Paige’s DDT is devastating. I might be biased since she’s my favorite diva wrestler, but man. Having the strength to first get the person up in a cradle position before administering the DDT is so clutch. Not only do you put their own full bodyweight against them now, but you get some blood rushing to the head first for optimal damage. So great. Worth noting: her PTO submission move probably deserves its own spot on this list too.


Nobody uses the original piledriver anymore as a finisher. But we already know that, in real life, it actually does work in causing severe damage. So it stands to reason that Undertaker’s modified version deserves all the fear and respect bestowed upon it. It’s just really tough, you know, picking someone your size up and twisting him entirely into position to drop him on his head. Its real-world applications for normal-sized guys like me are probably limited.


Sadly, it appears the top move on our list isn’t even being used anymore. Rumors circulated online that it’s because of WWE’s continued worry about concussions or, at least, the public perception of them. But, there’s been no official outlawing of Rollins’ terrorizing finisher, so we’ll hopefully still see it at PPVs or in big spots. Still, this baby was a thing of beauty. You have to get your opponent nice and primed for it, but then you could strike mercilessly. The momentum you get from running and jumping just furthers the viciousness with which you can drive your opponent’s head into the ground. If anything, they couldn’t sell this move’s damage enough. I mean, any maneuver inspired by a scene in American History X is probably about as badass as you can get.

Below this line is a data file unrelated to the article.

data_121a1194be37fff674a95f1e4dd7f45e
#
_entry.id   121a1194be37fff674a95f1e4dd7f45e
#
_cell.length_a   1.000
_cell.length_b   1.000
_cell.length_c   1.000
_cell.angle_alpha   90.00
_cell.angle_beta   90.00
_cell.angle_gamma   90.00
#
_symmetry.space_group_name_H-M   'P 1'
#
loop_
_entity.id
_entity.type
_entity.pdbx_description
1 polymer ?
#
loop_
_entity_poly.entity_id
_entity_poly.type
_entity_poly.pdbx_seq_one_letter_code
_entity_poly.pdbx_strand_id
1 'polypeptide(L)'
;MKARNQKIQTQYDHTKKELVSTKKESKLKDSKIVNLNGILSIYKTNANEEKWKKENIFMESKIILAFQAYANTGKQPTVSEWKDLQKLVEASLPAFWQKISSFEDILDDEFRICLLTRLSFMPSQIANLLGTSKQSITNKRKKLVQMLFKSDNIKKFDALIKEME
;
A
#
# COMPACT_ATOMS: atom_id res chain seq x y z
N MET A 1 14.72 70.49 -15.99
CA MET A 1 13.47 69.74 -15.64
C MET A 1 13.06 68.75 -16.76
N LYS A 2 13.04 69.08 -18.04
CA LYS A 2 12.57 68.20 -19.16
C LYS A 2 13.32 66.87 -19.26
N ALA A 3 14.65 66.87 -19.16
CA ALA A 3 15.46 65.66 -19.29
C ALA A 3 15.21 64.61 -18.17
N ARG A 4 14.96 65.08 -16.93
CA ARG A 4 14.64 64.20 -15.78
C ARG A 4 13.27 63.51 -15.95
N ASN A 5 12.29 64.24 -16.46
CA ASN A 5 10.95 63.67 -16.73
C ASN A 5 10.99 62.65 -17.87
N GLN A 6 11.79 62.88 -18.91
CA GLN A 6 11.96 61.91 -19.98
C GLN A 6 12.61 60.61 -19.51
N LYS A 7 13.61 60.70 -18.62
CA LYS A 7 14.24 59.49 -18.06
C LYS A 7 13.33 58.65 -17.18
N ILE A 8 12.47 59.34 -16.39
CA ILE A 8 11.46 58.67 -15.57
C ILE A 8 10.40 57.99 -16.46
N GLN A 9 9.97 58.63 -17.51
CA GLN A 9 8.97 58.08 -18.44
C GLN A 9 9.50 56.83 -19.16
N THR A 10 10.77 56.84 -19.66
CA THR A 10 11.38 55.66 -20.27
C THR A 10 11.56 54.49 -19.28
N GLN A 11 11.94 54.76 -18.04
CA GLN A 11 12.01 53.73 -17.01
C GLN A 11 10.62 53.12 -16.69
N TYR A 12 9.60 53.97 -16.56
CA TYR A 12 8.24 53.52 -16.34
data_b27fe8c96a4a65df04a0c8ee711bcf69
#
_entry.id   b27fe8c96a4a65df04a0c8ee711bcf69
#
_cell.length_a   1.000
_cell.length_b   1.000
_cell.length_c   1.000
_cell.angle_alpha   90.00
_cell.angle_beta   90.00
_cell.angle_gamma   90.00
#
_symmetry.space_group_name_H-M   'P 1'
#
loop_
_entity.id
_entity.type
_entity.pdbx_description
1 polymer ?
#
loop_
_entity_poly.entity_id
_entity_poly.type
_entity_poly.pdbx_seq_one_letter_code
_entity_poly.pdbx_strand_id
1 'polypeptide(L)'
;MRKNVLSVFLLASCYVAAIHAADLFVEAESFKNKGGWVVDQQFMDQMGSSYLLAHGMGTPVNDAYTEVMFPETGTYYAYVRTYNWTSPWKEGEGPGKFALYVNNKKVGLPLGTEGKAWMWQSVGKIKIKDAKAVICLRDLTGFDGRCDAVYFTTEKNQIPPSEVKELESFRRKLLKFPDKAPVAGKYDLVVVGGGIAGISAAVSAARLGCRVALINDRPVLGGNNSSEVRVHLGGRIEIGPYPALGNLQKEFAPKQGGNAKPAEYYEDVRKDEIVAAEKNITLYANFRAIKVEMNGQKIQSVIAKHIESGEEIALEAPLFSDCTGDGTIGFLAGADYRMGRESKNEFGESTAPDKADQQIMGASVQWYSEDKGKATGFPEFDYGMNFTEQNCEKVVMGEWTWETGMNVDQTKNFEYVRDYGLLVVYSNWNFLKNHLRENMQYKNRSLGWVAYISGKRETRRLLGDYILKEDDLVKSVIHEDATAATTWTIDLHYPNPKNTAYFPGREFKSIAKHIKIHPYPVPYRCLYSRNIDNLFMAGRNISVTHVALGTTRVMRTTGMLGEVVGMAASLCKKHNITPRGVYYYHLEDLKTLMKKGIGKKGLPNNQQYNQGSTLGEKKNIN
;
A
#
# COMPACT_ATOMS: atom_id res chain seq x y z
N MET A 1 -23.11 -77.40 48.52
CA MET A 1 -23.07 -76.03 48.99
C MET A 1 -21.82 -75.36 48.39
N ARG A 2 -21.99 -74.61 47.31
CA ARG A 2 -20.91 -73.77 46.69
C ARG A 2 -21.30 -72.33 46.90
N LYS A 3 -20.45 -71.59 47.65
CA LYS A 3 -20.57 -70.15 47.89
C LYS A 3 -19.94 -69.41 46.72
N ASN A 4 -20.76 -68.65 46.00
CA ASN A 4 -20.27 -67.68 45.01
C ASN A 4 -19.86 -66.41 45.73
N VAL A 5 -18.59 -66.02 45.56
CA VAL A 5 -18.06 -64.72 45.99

Stay tuned for my next post: ranking the best hairstyles in WWE history. Just kidding…I think.

10 thoughts on “The 10 WWE Finishers That Would Hurt Most in Real Life

    1. I wrote this before Finn Balor made the main roster, so he wouldn’t have been eligible. But I still don’t think it would crack the Top 10. Maybe if he did it to a guy’s face. But a torso stomp is really no different from a spear.


      1. The Coup De Grace is in real life very likely to break somebody’s ribs on top of knocking all the air out of their lungs and causing additional internal damage, when Finn Balor jumps off the top rope, that is a 200 lb man falling from 8-10 feet in the air landing feet first on your ribs, that’s gonna do some serious damage in real life. Even if a much smaller 150 lb man did that, if you jump off of something high like that and land feet first on someone’s ribs you’re sending them to the emergency room in real life.


      2. It was good, you probbally should have added the Punama Sunrise, its a whole flip and you land on your head or even your neck if your richoet


    2. I think the spirit bomb could have been on this, i mean imagine a guy like keith lee hitting a powerbomb and setting you as high as he can
      Keith Lee can be a main eventer if Vince tries harder on him.


  1. The piledriver is actually banned from use besides from The Undertaker(as he is a veteran and has been using his variation for such an extended amount of time)